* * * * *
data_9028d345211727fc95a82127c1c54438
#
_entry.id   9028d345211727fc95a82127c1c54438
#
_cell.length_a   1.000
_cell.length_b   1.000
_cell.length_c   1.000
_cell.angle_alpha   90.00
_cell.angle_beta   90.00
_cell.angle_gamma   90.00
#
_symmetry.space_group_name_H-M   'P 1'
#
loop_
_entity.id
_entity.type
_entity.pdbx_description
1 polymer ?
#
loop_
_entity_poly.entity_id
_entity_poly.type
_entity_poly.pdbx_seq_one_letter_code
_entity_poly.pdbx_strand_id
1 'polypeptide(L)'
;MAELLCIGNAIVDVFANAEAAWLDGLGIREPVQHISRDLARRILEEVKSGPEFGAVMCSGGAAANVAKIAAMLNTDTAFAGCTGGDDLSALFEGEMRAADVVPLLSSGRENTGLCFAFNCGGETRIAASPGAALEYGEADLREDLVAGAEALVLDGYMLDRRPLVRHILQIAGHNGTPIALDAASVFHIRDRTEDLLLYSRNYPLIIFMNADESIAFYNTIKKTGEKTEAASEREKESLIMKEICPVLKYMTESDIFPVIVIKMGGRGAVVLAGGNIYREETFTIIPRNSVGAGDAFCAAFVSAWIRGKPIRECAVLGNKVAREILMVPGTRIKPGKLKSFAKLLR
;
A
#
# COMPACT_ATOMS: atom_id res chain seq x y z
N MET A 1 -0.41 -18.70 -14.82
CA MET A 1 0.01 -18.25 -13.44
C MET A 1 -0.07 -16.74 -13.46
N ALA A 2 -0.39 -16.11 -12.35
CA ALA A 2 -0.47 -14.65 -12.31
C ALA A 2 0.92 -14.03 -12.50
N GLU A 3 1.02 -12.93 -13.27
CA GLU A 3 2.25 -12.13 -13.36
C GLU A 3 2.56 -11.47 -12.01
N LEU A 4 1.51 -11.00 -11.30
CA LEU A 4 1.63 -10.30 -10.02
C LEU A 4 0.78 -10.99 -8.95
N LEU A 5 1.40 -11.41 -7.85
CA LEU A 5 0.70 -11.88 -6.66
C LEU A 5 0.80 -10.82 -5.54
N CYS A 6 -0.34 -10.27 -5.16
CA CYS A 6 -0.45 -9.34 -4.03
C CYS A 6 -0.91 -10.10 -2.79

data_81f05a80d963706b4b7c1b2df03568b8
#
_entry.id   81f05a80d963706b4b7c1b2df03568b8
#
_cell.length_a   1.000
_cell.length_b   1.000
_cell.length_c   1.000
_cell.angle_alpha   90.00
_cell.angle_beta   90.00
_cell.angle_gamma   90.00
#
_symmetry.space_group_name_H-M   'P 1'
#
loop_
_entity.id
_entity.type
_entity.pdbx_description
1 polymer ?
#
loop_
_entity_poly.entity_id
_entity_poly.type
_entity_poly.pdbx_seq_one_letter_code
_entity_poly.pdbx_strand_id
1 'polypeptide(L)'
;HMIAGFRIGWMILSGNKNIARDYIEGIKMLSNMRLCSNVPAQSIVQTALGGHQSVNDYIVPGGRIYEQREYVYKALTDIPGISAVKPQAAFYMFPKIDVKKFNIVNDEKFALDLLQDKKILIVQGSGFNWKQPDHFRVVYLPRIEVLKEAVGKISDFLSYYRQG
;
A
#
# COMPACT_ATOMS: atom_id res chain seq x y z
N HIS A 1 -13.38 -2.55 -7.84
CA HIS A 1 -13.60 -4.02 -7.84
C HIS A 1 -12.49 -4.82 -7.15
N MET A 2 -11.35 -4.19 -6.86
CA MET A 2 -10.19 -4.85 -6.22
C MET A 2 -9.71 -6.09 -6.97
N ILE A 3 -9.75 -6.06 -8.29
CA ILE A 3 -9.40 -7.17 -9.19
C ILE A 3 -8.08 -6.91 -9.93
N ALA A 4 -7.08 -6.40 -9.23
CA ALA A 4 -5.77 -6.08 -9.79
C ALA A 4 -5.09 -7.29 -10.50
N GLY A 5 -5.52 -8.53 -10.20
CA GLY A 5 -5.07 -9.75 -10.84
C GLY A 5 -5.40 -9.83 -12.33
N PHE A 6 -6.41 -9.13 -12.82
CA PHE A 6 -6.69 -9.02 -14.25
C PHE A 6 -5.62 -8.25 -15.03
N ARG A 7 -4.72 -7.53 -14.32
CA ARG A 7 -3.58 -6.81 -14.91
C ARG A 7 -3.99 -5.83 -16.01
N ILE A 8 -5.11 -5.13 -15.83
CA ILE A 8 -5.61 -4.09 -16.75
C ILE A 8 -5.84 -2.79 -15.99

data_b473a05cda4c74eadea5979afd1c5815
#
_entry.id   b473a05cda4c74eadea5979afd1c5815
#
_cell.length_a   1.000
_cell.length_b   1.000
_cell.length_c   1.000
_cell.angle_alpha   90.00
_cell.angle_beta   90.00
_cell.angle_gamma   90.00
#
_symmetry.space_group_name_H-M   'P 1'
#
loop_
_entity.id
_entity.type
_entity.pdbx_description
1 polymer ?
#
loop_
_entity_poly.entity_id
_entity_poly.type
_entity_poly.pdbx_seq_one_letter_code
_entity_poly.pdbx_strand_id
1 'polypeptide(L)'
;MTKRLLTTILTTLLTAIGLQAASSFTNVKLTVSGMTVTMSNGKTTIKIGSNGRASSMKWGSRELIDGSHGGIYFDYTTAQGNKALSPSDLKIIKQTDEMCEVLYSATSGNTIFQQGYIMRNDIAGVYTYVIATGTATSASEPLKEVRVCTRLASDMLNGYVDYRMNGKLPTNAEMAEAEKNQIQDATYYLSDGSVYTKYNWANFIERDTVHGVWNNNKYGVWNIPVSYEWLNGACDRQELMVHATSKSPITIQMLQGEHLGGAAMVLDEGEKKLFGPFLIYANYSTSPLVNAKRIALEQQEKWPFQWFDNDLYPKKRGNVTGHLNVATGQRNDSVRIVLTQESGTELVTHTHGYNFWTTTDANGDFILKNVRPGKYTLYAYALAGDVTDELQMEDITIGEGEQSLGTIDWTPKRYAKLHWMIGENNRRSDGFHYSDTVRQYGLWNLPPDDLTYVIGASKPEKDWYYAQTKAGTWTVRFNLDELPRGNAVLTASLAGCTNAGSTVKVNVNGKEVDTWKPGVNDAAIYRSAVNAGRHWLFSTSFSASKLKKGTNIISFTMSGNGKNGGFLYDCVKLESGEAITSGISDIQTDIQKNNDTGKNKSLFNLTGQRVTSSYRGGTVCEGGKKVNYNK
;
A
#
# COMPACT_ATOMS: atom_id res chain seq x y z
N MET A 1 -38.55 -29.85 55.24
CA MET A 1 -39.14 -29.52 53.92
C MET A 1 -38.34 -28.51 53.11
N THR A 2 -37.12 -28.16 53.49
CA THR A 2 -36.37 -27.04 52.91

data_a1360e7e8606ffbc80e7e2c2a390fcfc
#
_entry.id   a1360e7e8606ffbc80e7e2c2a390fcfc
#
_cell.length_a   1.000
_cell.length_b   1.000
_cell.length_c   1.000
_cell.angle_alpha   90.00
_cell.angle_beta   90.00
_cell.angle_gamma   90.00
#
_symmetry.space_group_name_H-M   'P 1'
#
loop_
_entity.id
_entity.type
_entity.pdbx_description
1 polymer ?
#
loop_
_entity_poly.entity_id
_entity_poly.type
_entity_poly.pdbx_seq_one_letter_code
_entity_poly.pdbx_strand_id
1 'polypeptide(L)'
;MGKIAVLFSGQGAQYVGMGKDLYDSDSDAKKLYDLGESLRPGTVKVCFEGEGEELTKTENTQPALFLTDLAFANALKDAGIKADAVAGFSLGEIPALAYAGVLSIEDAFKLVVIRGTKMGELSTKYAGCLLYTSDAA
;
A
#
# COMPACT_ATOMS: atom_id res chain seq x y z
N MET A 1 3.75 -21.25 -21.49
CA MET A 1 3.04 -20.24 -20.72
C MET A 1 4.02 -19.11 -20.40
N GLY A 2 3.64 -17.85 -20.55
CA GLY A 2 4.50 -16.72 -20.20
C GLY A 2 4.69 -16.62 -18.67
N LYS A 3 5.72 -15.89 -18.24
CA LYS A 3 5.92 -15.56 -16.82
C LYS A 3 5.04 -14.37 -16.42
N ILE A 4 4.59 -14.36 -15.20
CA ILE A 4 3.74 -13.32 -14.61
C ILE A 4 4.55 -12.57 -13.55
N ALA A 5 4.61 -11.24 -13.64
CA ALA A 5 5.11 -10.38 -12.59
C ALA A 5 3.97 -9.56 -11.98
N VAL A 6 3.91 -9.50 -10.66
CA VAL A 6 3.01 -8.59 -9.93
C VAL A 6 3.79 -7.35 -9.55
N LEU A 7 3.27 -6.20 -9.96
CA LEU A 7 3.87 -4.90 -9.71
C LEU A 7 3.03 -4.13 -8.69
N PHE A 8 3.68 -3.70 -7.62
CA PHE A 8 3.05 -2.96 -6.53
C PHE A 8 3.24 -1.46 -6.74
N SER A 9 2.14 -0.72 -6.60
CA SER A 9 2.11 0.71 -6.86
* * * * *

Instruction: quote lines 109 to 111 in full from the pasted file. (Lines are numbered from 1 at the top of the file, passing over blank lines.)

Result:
_cell.length_c   1.000
_cell.angle_alpha   90.00
_cell.angle_beta   90.00